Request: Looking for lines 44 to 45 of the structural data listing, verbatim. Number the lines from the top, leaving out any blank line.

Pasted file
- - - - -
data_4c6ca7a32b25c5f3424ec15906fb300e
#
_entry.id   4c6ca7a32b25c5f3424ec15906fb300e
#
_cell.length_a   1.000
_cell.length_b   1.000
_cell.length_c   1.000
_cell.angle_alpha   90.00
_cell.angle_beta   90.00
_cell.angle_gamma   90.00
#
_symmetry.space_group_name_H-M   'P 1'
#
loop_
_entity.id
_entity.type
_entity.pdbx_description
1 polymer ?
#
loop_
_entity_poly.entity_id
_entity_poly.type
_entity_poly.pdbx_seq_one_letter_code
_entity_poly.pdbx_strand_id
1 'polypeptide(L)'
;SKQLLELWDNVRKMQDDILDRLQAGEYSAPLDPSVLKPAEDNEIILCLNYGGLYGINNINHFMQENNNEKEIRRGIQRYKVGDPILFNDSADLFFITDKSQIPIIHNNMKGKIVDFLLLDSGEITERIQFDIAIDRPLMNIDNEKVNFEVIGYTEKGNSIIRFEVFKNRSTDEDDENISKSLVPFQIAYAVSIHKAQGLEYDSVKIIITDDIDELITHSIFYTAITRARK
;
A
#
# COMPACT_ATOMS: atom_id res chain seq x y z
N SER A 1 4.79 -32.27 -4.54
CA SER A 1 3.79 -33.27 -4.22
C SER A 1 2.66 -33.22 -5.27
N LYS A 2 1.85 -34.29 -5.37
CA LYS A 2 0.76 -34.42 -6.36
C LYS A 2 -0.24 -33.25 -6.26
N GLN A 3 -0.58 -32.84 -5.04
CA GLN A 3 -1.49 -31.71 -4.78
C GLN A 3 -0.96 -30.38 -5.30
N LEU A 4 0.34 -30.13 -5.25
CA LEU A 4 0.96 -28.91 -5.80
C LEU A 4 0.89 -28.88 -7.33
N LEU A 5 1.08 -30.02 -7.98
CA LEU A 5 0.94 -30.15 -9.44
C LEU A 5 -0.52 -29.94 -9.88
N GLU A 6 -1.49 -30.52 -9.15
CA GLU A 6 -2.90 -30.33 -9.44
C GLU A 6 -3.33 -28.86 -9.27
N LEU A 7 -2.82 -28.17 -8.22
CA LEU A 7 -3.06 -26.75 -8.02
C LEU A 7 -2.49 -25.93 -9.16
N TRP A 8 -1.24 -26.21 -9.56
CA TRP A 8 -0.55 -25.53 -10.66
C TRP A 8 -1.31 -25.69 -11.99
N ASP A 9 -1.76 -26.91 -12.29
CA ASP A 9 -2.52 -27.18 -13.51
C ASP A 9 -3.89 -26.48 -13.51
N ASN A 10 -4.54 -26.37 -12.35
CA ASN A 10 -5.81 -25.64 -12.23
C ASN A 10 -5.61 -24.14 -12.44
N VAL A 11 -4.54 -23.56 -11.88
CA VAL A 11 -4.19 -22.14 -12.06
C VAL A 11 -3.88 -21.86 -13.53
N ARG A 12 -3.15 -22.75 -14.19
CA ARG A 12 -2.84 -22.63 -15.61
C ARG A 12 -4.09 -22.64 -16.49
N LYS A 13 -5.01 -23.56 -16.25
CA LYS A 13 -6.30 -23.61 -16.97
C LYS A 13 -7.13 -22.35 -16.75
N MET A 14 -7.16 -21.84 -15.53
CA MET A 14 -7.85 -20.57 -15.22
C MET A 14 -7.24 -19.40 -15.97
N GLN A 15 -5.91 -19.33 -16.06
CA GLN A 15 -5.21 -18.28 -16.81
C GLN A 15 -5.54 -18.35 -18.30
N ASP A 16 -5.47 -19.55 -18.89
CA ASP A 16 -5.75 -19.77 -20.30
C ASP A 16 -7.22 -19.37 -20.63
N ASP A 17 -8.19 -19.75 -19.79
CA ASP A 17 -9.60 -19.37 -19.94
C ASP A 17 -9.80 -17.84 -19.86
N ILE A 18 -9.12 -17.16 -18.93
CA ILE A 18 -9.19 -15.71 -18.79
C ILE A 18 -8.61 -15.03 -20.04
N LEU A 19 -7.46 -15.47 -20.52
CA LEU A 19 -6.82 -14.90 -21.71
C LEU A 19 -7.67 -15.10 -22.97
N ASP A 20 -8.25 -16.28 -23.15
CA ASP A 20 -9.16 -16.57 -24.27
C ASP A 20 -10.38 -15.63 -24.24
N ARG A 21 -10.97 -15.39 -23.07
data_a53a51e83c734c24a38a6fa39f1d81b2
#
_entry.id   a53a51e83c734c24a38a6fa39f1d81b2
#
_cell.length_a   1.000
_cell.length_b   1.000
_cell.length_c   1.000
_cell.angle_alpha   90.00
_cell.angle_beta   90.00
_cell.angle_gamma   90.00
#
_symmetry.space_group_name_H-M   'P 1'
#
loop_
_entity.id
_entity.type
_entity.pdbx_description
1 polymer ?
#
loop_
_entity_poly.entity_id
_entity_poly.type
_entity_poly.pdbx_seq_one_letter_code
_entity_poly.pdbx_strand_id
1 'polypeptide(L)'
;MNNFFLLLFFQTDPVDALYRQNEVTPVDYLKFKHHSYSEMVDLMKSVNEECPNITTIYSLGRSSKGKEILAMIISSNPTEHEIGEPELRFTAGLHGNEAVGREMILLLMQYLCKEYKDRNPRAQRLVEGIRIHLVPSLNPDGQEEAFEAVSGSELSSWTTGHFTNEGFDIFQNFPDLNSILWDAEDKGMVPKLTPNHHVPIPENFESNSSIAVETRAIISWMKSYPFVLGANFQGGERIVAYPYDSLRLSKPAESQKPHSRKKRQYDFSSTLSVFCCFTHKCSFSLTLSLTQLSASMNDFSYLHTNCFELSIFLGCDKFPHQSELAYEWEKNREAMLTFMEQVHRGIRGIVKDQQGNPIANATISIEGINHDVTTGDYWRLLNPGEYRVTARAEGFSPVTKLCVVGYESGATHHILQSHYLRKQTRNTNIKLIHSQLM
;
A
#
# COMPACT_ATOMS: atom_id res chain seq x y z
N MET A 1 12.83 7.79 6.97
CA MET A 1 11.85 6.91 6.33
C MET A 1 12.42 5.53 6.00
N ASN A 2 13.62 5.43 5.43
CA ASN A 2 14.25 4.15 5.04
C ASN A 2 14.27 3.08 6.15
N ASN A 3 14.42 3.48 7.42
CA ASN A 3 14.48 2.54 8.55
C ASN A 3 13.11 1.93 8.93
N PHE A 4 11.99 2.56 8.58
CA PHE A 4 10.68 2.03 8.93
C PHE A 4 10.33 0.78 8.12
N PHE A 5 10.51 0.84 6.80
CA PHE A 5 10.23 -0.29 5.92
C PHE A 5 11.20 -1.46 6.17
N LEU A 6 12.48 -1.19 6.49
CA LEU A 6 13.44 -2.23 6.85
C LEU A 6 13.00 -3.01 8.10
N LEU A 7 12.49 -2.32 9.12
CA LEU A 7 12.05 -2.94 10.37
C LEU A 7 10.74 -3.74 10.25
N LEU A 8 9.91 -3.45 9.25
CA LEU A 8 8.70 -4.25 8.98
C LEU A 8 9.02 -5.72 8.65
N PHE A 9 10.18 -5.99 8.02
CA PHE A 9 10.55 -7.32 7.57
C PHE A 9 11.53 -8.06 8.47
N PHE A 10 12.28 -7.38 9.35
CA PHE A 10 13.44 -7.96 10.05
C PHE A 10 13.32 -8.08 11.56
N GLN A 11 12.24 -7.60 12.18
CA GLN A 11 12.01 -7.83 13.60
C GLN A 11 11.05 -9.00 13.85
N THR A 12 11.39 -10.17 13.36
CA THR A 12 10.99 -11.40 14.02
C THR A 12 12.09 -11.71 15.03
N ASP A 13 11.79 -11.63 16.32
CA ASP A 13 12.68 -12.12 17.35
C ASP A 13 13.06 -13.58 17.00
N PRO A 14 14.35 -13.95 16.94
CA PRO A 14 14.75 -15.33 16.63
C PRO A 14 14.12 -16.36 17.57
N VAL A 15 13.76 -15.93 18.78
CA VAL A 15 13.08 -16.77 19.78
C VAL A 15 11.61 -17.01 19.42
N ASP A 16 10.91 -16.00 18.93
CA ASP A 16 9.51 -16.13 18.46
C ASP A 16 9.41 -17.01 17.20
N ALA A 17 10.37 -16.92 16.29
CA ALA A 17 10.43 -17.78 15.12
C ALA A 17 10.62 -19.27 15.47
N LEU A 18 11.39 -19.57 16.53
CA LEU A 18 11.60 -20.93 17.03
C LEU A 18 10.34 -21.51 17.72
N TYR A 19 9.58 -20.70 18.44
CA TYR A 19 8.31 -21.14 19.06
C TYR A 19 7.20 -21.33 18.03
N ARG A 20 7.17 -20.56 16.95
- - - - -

CA LEU A 5 0.94 -30.15 -9.44
C LEU A 5 -0.52 -29.94 -9.88